Brazil’s Metalgrafica Trivisan S.A. is investing an estimated $25 million, including $9 million worth of German technology, to double its annual metal can production capacity to 900 tons per year, according to market reports. The investment will go into the company’s São José dos Pinhais, Parana state factory. Among new processes the company will add are UV curing and plastic lid liners.
With 2011 sales of about $25 million, Trivisan in May of last year predicted a 30 percent increase in sales for 2012, from its focus on the middle market of small and large paint and coatings producers. Trivisan launched a stock sale program to cover the cost of the new investment, and also plans to divest non-core assets.
Trivisan produces a range of cans in sizes from 125 ml, or approximately 1/32nd of a U.S. gallon, to 18 liters, or approximately five U.S. gallons. Among customers in Brazil are Tintas Farben and BASF, Trivisan noted.
Among an estimated universe of 40 metal can producers in Brazil, close Trivisan competitors include Brasilata, of Sao Paulo. Brasilata, which claims a 45 percent market share of industrial metal cans in Brazil, has invested more than $10 million over the past few years to bring its capacity up to 70 million tons, with the newest of four plants in Recife, in Pernambuco state. The company last year was voted as “Packaging Supplier of the Year” by the São Paulo State Paint and Varnish Industry Syndicate, or SITIVESP. Brasilata executives have speculated on the possibility of off-shore investments in either the United States or China.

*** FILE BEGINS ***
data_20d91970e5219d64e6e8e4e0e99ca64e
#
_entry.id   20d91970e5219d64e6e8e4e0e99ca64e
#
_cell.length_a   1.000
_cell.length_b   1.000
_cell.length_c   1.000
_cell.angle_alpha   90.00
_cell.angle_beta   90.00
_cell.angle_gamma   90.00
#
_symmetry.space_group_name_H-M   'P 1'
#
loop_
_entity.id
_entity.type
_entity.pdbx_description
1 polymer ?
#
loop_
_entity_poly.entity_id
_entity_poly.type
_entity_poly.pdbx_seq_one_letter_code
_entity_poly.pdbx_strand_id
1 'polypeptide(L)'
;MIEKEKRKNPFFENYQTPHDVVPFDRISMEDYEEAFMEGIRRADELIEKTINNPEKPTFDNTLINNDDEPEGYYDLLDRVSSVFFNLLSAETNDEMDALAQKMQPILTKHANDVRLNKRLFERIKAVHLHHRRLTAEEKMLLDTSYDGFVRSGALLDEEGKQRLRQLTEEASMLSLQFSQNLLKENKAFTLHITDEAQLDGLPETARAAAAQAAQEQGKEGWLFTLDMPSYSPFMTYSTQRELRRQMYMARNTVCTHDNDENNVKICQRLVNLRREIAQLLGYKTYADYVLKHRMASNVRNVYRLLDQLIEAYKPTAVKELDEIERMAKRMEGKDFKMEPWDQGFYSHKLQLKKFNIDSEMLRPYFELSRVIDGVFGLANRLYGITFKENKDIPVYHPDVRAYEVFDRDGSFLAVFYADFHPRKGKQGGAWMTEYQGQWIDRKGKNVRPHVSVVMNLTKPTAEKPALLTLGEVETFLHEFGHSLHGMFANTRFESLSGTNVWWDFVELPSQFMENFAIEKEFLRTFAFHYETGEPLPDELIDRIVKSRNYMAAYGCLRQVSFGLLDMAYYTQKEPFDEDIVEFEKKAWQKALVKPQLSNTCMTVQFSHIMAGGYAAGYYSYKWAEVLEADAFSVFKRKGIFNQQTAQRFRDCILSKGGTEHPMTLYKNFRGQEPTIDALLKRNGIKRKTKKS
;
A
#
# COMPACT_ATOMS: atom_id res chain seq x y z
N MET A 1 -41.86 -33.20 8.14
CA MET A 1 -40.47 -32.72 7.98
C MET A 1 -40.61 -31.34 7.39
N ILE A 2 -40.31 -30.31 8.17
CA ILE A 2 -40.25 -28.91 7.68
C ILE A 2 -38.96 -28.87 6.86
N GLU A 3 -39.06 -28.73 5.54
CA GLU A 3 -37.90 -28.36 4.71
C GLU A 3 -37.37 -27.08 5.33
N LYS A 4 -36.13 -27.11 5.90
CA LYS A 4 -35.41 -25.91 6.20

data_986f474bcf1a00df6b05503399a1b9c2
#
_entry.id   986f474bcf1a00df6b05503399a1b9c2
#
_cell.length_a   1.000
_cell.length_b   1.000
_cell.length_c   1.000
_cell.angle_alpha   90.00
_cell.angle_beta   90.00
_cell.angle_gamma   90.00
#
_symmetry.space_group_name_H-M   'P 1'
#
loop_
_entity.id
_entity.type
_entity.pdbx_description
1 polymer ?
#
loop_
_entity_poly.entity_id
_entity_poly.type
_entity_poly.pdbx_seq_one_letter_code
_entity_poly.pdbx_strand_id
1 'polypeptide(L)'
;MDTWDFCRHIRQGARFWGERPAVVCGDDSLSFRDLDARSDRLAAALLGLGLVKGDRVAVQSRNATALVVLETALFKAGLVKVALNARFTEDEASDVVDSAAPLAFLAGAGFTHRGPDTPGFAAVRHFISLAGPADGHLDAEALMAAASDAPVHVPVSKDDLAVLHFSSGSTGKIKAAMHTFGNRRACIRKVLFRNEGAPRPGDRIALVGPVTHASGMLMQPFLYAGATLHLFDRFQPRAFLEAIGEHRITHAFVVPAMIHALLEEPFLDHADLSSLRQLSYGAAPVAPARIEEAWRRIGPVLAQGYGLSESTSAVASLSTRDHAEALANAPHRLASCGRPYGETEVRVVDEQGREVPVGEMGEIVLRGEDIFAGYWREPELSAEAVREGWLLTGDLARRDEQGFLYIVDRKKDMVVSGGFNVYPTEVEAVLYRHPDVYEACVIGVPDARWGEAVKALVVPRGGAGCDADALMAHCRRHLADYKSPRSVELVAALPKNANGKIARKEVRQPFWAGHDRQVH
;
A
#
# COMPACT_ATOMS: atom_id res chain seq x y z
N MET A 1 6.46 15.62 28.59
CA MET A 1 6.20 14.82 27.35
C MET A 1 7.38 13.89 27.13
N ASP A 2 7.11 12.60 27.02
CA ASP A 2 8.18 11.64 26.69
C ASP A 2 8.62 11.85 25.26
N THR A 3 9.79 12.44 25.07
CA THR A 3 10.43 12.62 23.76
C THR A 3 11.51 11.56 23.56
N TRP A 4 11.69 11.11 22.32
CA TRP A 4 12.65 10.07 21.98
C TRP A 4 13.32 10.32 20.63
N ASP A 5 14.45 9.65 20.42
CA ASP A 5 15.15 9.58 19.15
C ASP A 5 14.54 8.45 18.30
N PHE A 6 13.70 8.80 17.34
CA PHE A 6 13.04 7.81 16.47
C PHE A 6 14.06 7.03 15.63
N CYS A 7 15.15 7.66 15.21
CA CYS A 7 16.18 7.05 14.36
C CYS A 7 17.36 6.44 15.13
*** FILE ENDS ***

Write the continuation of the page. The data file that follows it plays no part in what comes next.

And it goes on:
Crown Holdings, of Philadelphia, is a more formidable multinational competitor. In a fourth-quarter 2012 conference call transcribed by Seeking Alpha, Crown Holdings’ chief financial officer Timothy Donahue said, “Volume in Brazil, Colombia and Mexico continued to be strong, up more than 16% for the year, offsetting a 1.5% decline in North America. The overall Brazilian market was up 7% in 2012, with our share of the market growing to almost 26% on the back of investments made in 2009 and 2011. We expect another year of high utilization rates in each region across the entire segment, with improving productivity in 2013.” The company is investing primarily in beverage lines in Brazil now.
Competition in Brazil and elsewhere in Latin American may heat up for paint and coatings packagers in general. In a broad review of packaging materials, including metal cans, Deloitte Corporate Finance said in its second-quarter 2012 review, “It is likely that the packaging industry will see increased M&A activity in the near future involving acquisitions of companies with strong presence and operations in regions such as Asia Pacific and South and Central America. These foreign targets are expected to provide a quick entry into these economies rather than developing greenfield operations and will also bring knowledge of local markets. Acquirers may be willing to expand to these locations in an attempt to become more global and diversify their revenues streams.”
A key factor in the Brazilian metal can market is the price of steel, which has been increasingly affected by Chinese imports, a Trivisan executive pointed out. About 60 percent of the company’s cost of manufacturing is steel, he noted.